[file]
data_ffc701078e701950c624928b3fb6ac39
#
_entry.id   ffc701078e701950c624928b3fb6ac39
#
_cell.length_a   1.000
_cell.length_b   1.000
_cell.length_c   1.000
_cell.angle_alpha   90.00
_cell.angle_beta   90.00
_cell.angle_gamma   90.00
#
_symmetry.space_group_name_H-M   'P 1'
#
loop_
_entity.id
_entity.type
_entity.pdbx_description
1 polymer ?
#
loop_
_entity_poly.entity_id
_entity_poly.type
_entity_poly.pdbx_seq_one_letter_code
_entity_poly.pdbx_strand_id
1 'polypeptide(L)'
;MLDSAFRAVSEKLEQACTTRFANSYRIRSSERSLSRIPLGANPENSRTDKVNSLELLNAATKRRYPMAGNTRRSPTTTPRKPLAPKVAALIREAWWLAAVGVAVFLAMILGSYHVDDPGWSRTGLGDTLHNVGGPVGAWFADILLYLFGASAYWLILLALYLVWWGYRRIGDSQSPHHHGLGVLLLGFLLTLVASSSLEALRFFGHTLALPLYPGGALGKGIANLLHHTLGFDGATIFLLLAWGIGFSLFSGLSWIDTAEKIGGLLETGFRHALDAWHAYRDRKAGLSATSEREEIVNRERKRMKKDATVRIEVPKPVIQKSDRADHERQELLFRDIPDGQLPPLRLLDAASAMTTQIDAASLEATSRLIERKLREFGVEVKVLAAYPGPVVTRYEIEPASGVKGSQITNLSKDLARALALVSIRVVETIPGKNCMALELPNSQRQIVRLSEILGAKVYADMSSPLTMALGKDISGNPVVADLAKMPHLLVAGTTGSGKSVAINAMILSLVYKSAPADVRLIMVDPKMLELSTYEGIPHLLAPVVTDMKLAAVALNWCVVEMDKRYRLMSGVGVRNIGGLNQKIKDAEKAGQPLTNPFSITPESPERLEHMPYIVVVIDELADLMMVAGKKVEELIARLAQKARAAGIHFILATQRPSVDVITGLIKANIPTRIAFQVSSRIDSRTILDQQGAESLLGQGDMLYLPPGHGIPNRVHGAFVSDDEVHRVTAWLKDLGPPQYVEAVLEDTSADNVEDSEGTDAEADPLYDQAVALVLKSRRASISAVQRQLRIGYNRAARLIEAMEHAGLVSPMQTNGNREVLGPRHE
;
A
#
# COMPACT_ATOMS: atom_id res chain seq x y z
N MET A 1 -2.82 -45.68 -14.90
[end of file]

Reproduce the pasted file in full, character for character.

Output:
data_ffc701078e701950c624928b3fb6ac39
#
_entry.id   ffc701078e701950c624928b3fb6ac39
#
_cell.length_a   1.000
_cell.length_b   1.000
_cell.length_c   1.000
_cell.angle_alpha   90.00
_cell.angle_beta   90.00
_cell.angle_gamma   90.00
#
_symmetry.space_group_name_H-M   'P 1'
#
loop_
_entity.id
_entity.type
_entity.pdbx_description
1 polymer ?
#
loop_
_entity_poly.entity_id
_entity_poly.type
_entity_poly.pdbx_seq_one_letter_code
_entity_poly.pdbx_strand_id
1 'polypeptide(L)'
;MLDSAFRAVSEKLEQACTTRFANSYRIRSSERSLSRIPLGANPENSRTDKVNSLELLNAATKRRYPMAGNTRRSPTTTPRKPLAPKVAALIREAWWLAAVGVAVFLAMILGSYHVDDPGWSRTGLGDTLHNVGGPVGAWFADILLYLFGASAYWLILLALYLVWWGYRRIGDSQSPHHHGLGVLLLGFLLTLVASSSLEALRFFGHTLALPLYPGGALGKGIANLLHHTLGFDGATIFLLLAWGIGFSLFSGLSWIDTAEKIGGLLETGFRHALDAWHAYRDRKAGLSATSEREEIVNRERKRMKKDATVRIEVPKPVIQKSDRADHERQELLFRDIPDGQLPPLRLLDAASAMTTQIDAASLEATSRLIERKLREFGVEVKVLAAYPGPVVTRYEIEPASGVKGSQITNLSKDLARALALVSIRVVETIPGKNCMALELPNSQRQIVRLSEILGAKVYADMSSPLTMALGKDISGNPVVADLAKMPHLLVAGTTGSGKSVAINAMILSLVYKSAPADVRLIMVDPKMLELSTYEGIPHLLAPVVTDMKLAAVALNWCVVEMDKRYRLMSGVGVRNIGGLNQKIKDAEKAGQPLTNPFSITPESPERLEHMPYIVVVIDELADLMMVAGKKVEELIARLAQKARAAGIHFILATQRPSVDVITGLIKANIPTRIAFQVSSRIDSRTILDQQGAESLLGQGDMLYLPPGHGIPNRVHGAFVSDDEVHRVTAWLKDLGPPQYVEAVLEDTSADNVEDSEGTDAEADPLYDQAVALVLKSRRASISAVQRQLRIGYNRAARLIEAMEHAGLVSPMQTNGNREVLGPRHE
;
A
#
# COMPACT_ATOMS: atom_id res chain seq x y z
N MET A 1 -2.82 -45.68 -14.90